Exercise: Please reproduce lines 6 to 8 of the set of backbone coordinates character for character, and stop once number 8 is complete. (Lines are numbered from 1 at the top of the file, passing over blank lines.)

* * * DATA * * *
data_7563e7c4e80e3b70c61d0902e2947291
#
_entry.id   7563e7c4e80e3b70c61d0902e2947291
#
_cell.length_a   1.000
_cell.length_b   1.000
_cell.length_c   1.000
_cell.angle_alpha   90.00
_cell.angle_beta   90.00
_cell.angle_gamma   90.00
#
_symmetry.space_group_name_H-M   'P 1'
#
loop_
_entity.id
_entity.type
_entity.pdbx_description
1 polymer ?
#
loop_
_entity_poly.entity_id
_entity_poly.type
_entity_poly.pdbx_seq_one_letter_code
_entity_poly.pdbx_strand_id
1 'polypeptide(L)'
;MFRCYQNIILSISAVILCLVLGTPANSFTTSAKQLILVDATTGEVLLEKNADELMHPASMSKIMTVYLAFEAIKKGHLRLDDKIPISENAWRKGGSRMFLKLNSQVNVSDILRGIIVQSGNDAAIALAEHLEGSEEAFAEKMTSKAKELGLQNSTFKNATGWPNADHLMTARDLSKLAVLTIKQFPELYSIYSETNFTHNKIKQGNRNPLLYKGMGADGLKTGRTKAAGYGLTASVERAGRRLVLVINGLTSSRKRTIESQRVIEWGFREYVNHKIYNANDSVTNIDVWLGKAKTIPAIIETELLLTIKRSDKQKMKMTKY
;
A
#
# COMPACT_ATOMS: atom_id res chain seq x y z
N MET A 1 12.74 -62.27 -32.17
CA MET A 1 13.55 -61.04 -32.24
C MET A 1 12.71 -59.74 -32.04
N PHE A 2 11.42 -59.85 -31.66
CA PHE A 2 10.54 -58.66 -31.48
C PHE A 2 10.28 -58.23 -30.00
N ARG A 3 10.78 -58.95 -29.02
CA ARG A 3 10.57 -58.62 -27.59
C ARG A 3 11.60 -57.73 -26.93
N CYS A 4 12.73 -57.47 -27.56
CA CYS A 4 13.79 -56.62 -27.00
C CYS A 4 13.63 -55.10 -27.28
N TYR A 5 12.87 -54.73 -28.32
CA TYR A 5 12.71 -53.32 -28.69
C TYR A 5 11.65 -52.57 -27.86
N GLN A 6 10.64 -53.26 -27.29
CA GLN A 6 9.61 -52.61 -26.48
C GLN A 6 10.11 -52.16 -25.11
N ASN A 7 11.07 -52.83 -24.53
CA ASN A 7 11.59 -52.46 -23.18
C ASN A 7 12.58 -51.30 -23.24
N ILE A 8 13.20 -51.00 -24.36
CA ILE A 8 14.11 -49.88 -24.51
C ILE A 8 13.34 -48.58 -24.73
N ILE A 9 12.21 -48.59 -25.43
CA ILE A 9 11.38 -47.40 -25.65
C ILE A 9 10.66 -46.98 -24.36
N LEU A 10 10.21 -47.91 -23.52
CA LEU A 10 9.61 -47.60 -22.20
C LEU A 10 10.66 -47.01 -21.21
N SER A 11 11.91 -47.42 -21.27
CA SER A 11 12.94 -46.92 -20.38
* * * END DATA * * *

_cell.length_b   1.000
_cell.length_c   1.000
_cell.angle_alpha   90.00